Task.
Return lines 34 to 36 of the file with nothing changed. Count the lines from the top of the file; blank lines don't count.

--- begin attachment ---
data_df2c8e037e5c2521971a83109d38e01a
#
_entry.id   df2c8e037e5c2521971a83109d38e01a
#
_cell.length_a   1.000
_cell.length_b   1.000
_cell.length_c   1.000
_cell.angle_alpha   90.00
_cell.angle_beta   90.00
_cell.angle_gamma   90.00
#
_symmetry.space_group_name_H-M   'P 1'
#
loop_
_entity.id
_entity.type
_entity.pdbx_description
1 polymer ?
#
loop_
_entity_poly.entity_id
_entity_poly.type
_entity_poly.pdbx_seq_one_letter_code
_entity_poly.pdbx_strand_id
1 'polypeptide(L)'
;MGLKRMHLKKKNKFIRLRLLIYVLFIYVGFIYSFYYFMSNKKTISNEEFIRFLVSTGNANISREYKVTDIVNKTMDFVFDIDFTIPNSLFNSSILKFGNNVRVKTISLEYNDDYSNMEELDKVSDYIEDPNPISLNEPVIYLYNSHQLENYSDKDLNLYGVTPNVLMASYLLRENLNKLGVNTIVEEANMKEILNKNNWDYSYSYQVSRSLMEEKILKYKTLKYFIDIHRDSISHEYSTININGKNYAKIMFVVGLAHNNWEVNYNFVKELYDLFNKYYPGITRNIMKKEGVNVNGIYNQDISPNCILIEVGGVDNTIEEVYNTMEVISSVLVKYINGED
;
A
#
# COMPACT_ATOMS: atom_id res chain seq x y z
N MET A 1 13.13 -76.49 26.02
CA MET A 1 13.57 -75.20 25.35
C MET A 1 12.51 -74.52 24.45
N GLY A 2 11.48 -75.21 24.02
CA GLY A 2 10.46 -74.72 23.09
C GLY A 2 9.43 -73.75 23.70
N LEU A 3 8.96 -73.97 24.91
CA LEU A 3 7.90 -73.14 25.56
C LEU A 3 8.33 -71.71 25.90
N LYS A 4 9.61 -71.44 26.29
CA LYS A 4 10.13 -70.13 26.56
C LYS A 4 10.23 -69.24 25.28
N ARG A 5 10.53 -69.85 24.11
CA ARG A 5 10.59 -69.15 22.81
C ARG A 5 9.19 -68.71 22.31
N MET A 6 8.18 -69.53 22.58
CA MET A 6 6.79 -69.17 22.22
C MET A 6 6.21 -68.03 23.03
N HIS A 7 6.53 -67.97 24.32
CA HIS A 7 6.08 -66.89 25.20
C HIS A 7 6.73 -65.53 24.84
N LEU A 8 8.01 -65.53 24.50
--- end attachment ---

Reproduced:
N GLY A 2 11.48 -75.21 24.02
CA GLY A 2 10.46 -74.72 23.09
C GLY A 2 9.43 -73.75 23.70